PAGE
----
Kindred: The Embraced – The Vampire: The Masquerade TV Show That Ended Too Soon

How can you adapt Vampire: The Masquerade for television? Answer: not successfully.

Kindred The Embraced
Kindred The Embraced

Kindred: The Embraced is a television show that is loosely – very loosely in some instances – based on the second edition of the pen-and-paper game Vampire: The Masquerade. As an adaptation, it comes close to succeeding with its depictions of undead conflict, the natural politics that come from having immortal factions, and a bit of character development that leads to allies butting heads, as well as the romance across enemy lines. All of this offered the writers a huge playground for their work, but somehow, the show perished quicker than a neonate’s dreams of power.

Kindred: The Embraced is a cult classic, which many of its fans and even those who worked on the show insist was “ahead of its time” with the type of stories it wanted to share. Those who know of its existence tell its tales, keeping it alive, and are dedicated to gathering as much about the program as they can. It helped that the show had a strong home video release and was re-aired on the Sci-Fi Channel, but its connection to Vampire: The Masquerade can’t be understated.

John Leekley is often listed as the creator of Kindred: The Embraced, but that feels like an odd title when so much of it was taken from an established IP. He has, however, made it clear that he chose the things he wanted from White Wolf’s established world and changed it to create the vampire story he envisioned, having been given a picture to color but never intending to stay within the lines.

Fans of the books will hear many familiar names, terms, and pick up on the concepts easily, but the rules were changed for the medium, the budget, and to bring in a bit more drama.

Represented in the show are five of the main seven Camarilla clans: Ventrue, Gangrel, Brujah, Toreador, and Nosferatu, with a guest appearance by an Assamite and one character who was believed to be Malkavian in the scripting process but changed to one of the established bloodlines for simplicity. If rumors are to be believed, the intent was to eventually bring in the Tremere clan as a larger set of antagonists.

The clans that are there, however, don’t act the way most would expect: each kindred has access to almost every power of the blood, and their bodies work differently than the source material lays out, but some of this can be explained away or forgiven. However, these issues combined with the small plot holes that pop up here and there may be annoying for some viewers.

Kindred: TE does put an important part of Vampire: The Masquerade – the Masquerade itself – upfront and center for their society, emphasizing what violations of their secrecy laws can mean. The Masquerade is the set of rules that help Kindred keep themselves hidden from humans, ensuring their safety from pesky things like an Inquisition. We get to see how some members of the city try to use the laws each kindred follows as a tool or weapon against others, creating an environment that feels like it captures that Vampire: The Masquerade social maneuvering we all love.

But as the episodes progress, these rules seem to apply to the main characters less and less. There also isn’t a deep dive into enough of the clan’s interpersonal politics, the struggle of the individual vampire throughout the night, those moments of personal horror, or some of the long-term plans many of the Kindred put their efforts into (with a small exception to the last episode). Of all the things that are missing from the source material, it isn’t the rules or mechanics that hurt the show, but the need to add in traditional television formulas and tropes into the type of in-depth stories Vampire: The Masquerade wants to tell.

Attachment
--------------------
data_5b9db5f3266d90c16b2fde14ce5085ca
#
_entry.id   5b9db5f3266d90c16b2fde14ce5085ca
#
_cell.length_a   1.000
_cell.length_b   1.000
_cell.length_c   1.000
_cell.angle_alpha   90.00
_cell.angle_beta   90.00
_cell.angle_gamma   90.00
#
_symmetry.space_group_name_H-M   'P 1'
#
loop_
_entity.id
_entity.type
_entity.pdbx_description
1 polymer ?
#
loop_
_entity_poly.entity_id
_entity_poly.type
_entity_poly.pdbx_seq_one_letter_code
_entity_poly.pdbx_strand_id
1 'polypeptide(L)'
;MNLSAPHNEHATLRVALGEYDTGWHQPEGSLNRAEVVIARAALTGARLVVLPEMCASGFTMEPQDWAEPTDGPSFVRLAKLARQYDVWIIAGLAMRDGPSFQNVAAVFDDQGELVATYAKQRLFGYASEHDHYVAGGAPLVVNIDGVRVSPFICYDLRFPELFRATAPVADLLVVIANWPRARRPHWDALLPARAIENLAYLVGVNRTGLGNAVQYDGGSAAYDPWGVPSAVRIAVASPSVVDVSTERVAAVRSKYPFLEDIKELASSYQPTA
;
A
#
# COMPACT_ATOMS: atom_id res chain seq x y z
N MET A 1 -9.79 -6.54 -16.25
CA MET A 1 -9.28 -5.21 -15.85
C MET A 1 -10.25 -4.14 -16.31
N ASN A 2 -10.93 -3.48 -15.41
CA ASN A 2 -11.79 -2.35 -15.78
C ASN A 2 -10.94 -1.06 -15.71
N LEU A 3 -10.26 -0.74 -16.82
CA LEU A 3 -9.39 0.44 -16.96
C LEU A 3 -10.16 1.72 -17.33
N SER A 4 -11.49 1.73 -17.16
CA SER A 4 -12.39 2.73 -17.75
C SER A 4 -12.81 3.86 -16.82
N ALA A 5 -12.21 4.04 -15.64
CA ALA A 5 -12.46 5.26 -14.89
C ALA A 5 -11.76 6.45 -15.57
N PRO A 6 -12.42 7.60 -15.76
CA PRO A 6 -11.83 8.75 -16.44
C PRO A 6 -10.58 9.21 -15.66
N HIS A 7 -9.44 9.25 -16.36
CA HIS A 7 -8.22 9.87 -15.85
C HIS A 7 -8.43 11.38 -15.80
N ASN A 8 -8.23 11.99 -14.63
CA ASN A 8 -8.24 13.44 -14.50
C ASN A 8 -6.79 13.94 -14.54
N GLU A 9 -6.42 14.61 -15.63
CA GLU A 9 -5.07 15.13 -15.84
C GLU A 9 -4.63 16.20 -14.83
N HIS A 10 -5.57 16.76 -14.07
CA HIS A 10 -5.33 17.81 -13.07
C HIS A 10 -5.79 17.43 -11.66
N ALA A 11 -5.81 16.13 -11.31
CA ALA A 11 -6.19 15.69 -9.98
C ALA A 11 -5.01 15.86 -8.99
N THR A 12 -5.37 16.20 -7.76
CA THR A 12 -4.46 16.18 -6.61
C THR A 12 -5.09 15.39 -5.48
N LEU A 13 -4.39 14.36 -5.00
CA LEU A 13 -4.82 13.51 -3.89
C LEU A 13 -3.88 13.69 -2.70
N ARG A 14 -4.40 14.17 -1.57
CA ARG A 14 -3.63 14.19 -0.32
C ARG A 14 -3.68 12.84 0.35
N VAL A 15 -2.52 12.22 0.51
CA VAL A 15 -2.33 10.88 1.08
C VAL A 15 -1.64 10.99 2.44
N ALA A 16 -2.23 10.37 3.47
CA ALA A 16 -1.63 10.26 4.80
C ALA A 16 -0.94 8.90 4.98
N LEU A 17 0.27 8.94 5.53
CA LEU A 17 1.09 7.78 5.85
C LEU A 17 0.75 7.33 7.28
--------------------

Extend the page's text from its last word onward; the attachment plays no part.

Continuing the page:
There are some good actors here, a few notable names, and a lot of recognizable faces from that era of television. Many of these are talented people who’re hamming it up just a bit too much in parts, or are made to look ridiculous by scripted overreactions and cheesy one-liners. The pilot episode focuses on Frank Kohanek, a mortal detective played by C. Thomas Howell who made the mistake of falling in love with a vampire, only to watch her die and be thrust into the world of the Kindred. The show soon began to focus more on Julian Luna, Prince of the city, played by the charismatic and beguiling Mark Frankel. Whereas Kohanek’s story came across as fairly cliche, Julian’s life and purpose is much deeper and a more interesting look at the environment the showrunners had forged.

As the vampire leader of San Francisco, Julian must maintain the peace between the clans, keep an eye on his enemies, protect his family, and deal with outside threats, all while trying to maintain his own love life. This actor, character, and the threads that all tied back to him were the reasons to watch the show. The stories shown gave detail and nuance to the position an active Prince was put in and how difficult holding a city together could be, especially when they don’t delegate more often.

Kindred: The Embraced encapsulated the drama between the clans, as well as with mortals and other vampires when it came to matters of passion. None of this will surprise those who noticed the Spelling Television logo at the beginning, the company that also created Beverly Hills, 90210 and Melrose Place – indeed, many critics described Kindred: The Embraced as Melrose Place with supernatural elements. This was furthered by the addition of Kelly Rutherford, who was also starring on Melrose Place, brought in after the pilot episode to play love interest Caitlin Byrne.